The Bucks County Choral Society is proud to have this opportunity to build on our history of performing music in the tradition of Duke Ellington’s Sacred Concerts
with this program of new
works commissioned through the generosity of Karen and Michael Noland. With new music from three richly gifted composers, outstanding instrumentalists, and three truly inspired vocal soloists, including one of Duke Ellington's own favorites, DeVonne Gardner, we are excited to contribute to the continuation of this important American musical genre. We are also celebrating
these new works by closing with a set of arrangements of the African-American spiritual by Philadelphia composers, the musical tradition out of which jazz grew.
The emergence of sacred jazz
One of the pastors who befriended Duke Ellington was the Rev. Jack Yaryan of the Anglican Grace Cathedral in San Francisco. Yaryan convinced the Dean of the cathedral, Rev. Julian Bartlett, to commission a concert of sacred jazz from Ellington and his band as part of a concert series in 1965 that also included the Britten War Requiem, a performance of the Bach Christmas
Oratorio with choreography, and a mass accompanied by the jazz instrumentals of the Vince Guaraldi Trio.
The burst of liturgical innovation that followed the ground-breaking reforms of Vatican II in the early 1960's resulted in a few efforts to bring jazz into the Roman Catholic liturgy by composers
such as Frank Tirro, Edgar Sommerlin, and Mary Lou Williams. Around the same time, a complete jazz setting of the Jewish liturgy written by a 17-year-old composer Jonathan Klein for his rabbi father's Temple Emanuel in Worcester Massachusetts that was recorded in New York in 1968 by emerging jazz stars Herbie Hancock, Thad Jones, Ron Carter, and Grady Tate.
Since that time, there have been relatively few composers following Ellington's lead in composing large scale sacred jazz works. One notable exception has been the large body of
sacred works from the jazz master Dave Brubeck, though in most of these the choir usually sings music written in a modernist classical style rather than in a jazz idiom. Jazz legend Billy Taylor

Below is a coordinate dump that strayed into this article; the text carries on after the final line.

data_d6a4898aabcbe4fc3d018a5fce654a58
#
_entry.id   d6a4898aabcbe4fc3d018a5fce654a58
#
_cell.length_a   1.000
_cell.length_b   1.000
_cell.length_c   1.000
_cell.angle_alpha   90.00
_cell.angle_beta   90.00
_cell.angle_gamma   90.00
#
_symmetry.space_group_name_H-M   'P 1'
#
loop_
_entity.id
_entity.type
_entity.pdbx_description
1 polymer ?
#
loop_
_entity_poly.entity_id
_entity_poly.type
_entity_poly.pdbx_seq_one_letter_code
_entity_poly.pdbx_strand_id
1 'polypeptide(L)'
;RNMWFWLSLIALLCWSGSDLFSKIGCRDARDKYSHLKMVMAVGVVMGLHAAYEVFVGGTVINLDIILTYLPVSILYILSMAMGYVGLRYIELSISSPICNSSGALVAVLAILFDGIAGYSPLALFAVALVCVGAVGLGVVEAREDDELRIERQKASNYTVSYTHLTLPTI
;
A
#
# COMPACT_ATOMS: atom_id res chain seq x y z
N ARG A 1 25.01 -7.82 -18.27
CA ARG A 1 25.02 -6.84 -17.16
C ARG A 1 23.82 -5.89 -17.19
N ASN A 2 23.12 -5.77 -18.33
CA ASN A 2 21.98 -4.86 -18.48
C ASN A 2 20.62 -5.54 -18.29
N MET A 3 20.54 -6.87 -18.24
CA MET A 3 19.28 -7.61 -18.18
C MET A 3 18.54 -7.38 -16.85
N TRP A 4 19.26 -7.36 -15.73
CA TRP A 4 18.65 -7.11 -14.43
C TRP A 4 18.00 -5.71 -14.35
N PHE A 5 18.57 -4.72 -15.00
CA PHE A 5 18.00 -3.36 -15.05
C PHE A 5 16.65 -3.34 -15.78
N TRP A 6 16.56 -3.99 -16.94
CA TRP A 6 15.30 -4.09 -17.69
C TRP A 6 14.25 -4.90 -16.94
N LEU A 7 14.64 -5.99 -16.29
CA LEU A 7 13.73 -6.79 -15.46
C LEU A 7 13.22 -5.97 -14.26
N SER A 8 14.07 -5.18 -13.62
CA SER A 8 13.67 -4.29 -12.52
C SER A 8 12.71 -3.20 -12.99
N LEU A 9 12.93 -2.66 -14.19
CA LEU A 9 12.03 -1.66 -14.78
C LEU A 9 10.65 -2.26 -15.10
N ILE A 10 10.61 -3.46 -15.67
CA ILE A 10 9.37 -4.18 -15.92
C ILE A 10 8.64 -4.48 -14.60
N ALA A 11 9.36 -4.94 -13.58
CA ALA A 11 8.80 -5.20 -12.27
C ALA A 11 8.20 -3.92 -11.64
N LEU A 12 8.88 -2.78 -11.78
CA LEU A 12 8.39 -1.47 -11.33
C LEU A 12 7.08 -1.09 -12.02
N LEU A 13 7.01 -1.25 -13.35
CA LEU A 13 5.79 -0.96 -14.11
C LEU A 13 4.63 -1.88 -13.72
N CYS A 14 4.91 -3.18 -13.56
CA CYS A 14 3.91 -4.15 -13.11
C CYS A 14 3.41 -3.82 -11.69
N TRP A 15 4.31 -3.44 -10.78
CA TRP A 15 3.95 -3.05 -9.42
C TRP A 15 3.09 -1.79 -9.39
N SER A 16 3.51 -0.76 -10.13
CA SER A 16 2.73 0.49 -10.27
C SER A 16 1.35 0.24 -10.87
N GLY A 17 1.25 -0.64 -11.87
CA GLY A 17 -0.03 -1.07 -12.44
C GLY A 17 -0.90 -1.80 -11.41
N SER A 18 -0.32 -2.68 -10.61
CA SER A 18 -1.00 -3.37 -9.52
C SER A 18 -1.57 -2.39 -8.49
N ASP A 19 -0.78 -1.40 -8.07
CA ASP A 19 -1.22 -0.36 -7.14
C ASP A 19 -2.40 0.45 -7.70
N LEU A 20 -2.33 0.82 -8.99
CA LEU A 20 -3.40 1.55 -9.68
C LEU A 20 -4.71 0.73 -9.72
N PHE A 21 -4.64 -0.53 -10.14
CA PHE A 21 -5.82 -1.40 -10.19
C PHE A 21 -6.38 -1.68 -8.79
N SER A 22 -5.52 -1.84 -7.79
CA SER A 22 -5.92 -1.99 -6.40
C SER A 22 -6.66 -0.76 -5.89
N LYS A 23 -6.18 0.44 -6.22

was commissioned by Tufts University in 1980 to write a work in the style of the Sacred Concerts called Make a Joyful Noise. Philadelphia based pianist, organist, and composer Trudy
Pitts wrote a full-length jazz cantata in 1996, A Joyful Noise, though the chorus here serves primarily a backup role. More recently, one of our featured composers in these concerts, Carl MaultsBy, wrote a remarkable "jazz requiem" entitled Strong and Graceful Oaks for his Rejoice Ensemble in New York City, devoted to the performance of sacred vocal jazz literature.
Ellington was not writing music to be used in the main liturgical service of the week, but in a concert setting, albeit one that was held in the church and as such intended to be devotional in nature. This gave him the creative freedom to incorporate the full-blown forces of big band jazz,
vocal soloists, large choirs singing in jazz style, and dancers. This non-liturgical setting also allowed him the freedom to set mostly his own original texts, in a highly personal style.
Putting such highly charged, openly emotive music into a sacred context, even outside a worship service, was and still is considered somewhat daring. In many churches, including most traditional black churches where gospel music reigns supreme, jazz is often viewed as tainted by its association with the worldly pursuits of the night clubs, brothels, and dance halls from which it emerged in the not-so-distant past. It was no accident that the first sacred jazz performances were in urban cathedrals or churches like St. Peter’s Lutheran Church in New York. These
churches had missions with a broader, more ecumenical reach than churches more closely tied to particular communities.
Writing jazz for the kind of large community or church chorus that would typically sing in such a
setting is also a challenge. The combination of complex harmonies and improvisatory use of
melody is much more easily suited to musicians or singers performing one-on-a-part. It's much
more difficult to sing in a flexible style or to tune complex close harmony chords with many
singers sharing the same note or melody. That's why auditioned community choirs like BCCS
have a special role to play in the development of this uniquely American idiom.
When composers have to "write out" in more explicit detail what singers and musicians in
smaller ensembles would typically learn and develop by ear, classically trained choirs have the
particular reading and rehearsal skills to work out the details so that everyone can "swing" on the
same notes at the same time. But as our singers will also tell you, getting to the point where the
notes on the printed page can come alive as sound, lyricism, and flow is a huge leap that we are
less confident in making. But this is the same challenge good choirs need to face with any music
we sing – the audience doesn’t see the dots on the page, they only hear the sound we sing. We
hope we have gotten "deep inside the music," as our composer Carl MaultsBy has us sing in
Praise, and that you will leave feeling invigorated and renewed by a great American tradition.